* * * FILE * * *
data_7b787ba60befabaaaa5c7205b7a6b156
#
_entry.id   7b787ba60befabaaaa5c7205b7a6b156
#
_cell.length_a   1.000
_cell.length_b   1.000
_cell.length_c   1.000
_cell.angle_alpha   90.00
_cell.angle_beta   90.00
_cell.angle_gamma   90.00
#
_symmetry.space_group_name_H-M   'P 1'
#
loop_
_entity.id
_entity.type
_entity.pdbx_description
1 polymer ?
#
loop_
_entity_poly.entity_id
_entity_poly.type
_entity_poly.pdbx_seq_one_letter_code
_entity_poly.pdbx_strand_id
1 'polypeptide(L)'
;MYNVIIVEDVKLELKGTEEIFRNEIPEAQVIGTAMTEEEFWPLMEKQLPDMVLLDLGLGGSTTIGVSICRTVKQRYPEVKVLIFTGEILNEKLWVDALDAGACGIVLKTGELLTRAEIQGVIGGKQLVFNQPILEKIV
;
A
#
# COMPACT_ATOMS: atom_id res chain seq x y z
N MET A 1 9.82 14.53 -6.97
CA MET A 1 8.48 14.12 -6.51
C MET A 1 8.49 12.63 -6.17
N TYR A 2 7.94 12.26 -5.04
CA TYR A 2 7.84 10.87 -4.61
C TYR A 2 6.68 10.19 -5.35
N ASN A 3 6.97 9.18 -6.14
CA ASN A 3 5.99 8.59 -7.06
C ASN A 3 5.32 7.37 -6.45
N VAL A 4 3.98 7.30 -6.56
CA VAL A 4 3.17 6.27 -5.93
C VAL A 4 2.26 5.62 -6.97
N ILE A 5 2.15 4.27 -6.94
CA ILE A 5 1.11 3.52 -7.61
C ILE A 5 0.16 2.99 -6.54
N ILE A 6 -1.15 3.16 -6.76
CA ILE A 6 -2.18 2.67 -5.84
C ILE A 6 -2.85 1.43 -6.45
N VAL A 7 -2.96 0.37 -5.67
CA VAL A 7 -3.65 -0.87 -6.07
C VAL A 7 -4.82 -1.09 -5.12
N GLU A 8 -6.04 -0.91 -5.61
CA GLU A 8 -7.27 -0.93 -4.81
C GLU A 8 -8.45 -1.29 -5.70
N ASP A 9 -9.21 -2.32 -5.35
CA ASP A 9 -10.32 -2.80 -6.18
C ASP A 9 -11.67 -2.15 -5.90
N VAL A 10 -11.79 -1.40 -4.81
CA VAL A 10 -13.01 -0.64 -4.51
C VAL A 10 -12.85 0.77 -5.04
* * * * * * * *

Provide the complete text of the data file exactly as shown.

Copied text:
data_7b787ba60befabaaaa5c7205b7a6b156
#
_entry.id   7b787ba60befabaaaa5c7205b7a6b156
#
_cell.length_a   1.000
_cell.length_b   1.000
_cell.length_c   1.000
_cell.angle_alpha   90.00
_cell.angle_beta   90.00
_cell.angle_gamma   90.00
#
_symmetry.space_group_name_H-M   'P 1'
#
loop_
_entity.id
_entity.type
_entity.pdbx_description
1 polymer ?
#
loop_
_entity_poly.entity_id
_entity_poly.type
_entity_poly.pdbx_seq_one_letter_code
_entity_poly.pdbx_strand_id
1 'polypeptide(L)'
;MYNVIIVEDVKLELKGTEEIFRNEIPEAQVIGTAMTEEEFWPLMEKQLPDMVLLDLGLGGSTTIGVSICRTVKQRYPEVKVLIFTGEILNEKLWVDALDAGACGIVLKTGELLTRAEIQGVIGGKQLVFNQPILEKIV
;
A
#
# COMPACT_ATOMS: atom_id res chain seq x y z
N MET A 1 9.82 14.53 -6.97
CA MET A 1 8.48 14.12 -6.51
C MET A 1 8.49 12.63 -6.17
N TYR A 2 7.94 12.26 -5.04
CA TYR A 2 7.84 10.87 -4.61
C TYR A 2 6.68 10.19 -5.35
N ASN A 3 6.97 9.18 -6.14
CA ASN A 3 5.99 8.59 -7.06
C ASN A 3 5.32 7.37 -6.45
N VAL A 4 3.98 7.30 -6.56
CA VAL A 4 3.17 6.27 -5.93
C VAL A 4 2.26 5.62 -6.97
N ILE A 5 2.15 4.27 -6.94
CA ILE A 5 1.11 3.52 -7.61
C ILE A 5 0.16 2.99 -6.54
N ILE A 6 -1.15 3.16 -6.76
CA ILE A 6 -2.18 2.67 -5.84
C ILE A 6 -2.85 1.43 -6.45
N VAL A 7 -2.96 0.37 -5.67
CA VAL A 7 -3.65 -0.87 -6.07
C VAL A 7 -4.82 -1.09 -5.12
N GLU A 8 -6.04 -0.91 -5.61
CA GLU A 8 -7.27 -0.93 -4.81
C GLU A 8 -8.45 -1.29 -5.70
N ASP A 9 -9.21 -2.32 -5.35
CA ASP A 9 -10.32 -2.80 -6.18
C ASP A 9 -11.67 -2.15 -5.90
N VAL A 10 -11.79 -1.40 -4.81
CA VAL A 10 -13.01 -0.64 -4.51
C VAL A 10 -12.85 0.77 -5.04